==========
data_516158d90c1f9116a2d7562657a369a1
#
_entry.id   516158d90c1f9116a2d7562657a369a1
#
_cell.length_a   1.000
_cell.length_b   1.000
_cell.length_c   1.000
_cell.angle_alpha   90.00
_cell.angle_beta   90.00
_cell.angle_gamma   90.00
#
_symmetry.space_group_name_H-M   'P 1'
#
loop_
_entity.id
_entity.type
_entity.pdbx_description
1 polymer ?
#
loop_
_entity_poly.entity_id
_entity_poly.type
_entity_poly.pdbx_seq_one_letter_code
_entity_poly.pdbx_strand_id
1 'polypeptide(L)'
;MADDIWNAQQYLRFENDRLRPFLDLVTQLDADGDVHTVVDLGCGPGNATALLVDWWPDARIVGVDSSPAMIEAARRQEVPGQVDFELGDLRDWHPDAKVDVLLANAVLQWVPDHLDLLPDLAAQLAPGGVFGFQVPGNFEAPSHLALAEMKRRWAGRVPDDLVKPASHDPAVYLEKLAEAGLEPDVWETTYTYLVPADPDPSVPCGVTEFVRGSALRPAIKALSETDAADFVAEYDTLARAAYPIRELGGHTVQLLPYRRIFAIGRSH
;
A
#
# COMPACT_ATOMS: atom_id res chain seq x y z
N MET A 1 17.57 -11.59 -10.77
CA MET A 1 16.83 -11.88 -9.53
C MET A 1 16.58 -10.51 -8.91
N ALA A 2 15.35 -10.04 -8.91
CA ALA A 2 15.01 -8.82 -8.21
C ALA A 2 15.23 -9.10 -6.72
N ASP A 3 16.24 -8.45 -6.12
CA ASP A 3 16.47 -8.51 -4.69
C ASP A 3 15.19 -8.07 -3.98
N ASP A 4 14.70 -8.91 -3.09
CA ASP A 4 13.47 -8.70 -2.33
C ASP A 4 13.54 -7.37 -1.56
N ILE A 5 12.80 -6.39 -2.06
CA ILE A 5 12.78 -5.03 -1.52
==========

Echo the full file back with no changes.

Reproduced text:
data_516158d90c1f9116a2d7562657a369a1
#
_entry.id   516158d90c1f9116a2d7562657a369a1
#
_cell.length_a   1.000
_cell.length_b   1.000
_cell.length_c   1.000
_cell.angle_alpha   90.00
_cell.angle_beta   90.00
_cell.angle_gamma   90.00
#
_symmetry.space_group_name_H-M   'P 1'
#
loop_
_entity.id
_entity.type
_entity.pdbx_description
1 polymer ?
#
loop_
_entity_poly.entity_id
_entity_poly.type
_entity_poly.pdbx_seq_one_letter_code
_entity_poly.pdbx_strand_id
1 'polypeptide(L)'
;MADDIWNAQQYLRFENDRLRPFLDLVTQLDADGDVHTVVDLGCGPGNATALLVDWWPDARIVGVDSSPAMIEAARRQEVPGQVDFELGDLRDWHPDAKVDVLLANAVLQWVPDHLDLLPDLAAQLAPGGVFGFQVPGNFEAPSHLALAEMKRRWAGRVPDDLVKPASHDPAVYLEKLAEAGLEPDVWETTYTYLVPADPDPSVPCGVTEFVRGSALRPAIKALSETDAADFVAEYDTLARAAYPIRELGGHTVQLLPYRRIFAIGRSH
;
A
#
# COMPACT_ATOMS: atom_id res chain seq x y z
N MET A 1 17.57 -11.59 -10.77
CA MET A 1 16.83 -11.88 -9.53
C MET A 1 16.58 -10.51 -8.91
N ALA A 2 15.35 -10.04 -8.91
CA ALA A 2 15.01 -8.82 -8.21
C ALA A 2 15.23 -9.10 -6.72
N ASP A 3 16.24 -8.45 -6.12
CA ASP A 3 16.47 -8.51 -4.69
C ASP A 3 15.19 -8.07 -3.98
N ASP A 4 14.70 -8.91 -3.09
CA ASP A 4 13.47 -8.70 -2.33
C ASP A 4 13.54 -7.37 -1.56
N ILE A 5 12.80 -6.39 -2.06
CA ILE A 5 12.78 -5.03 -1.52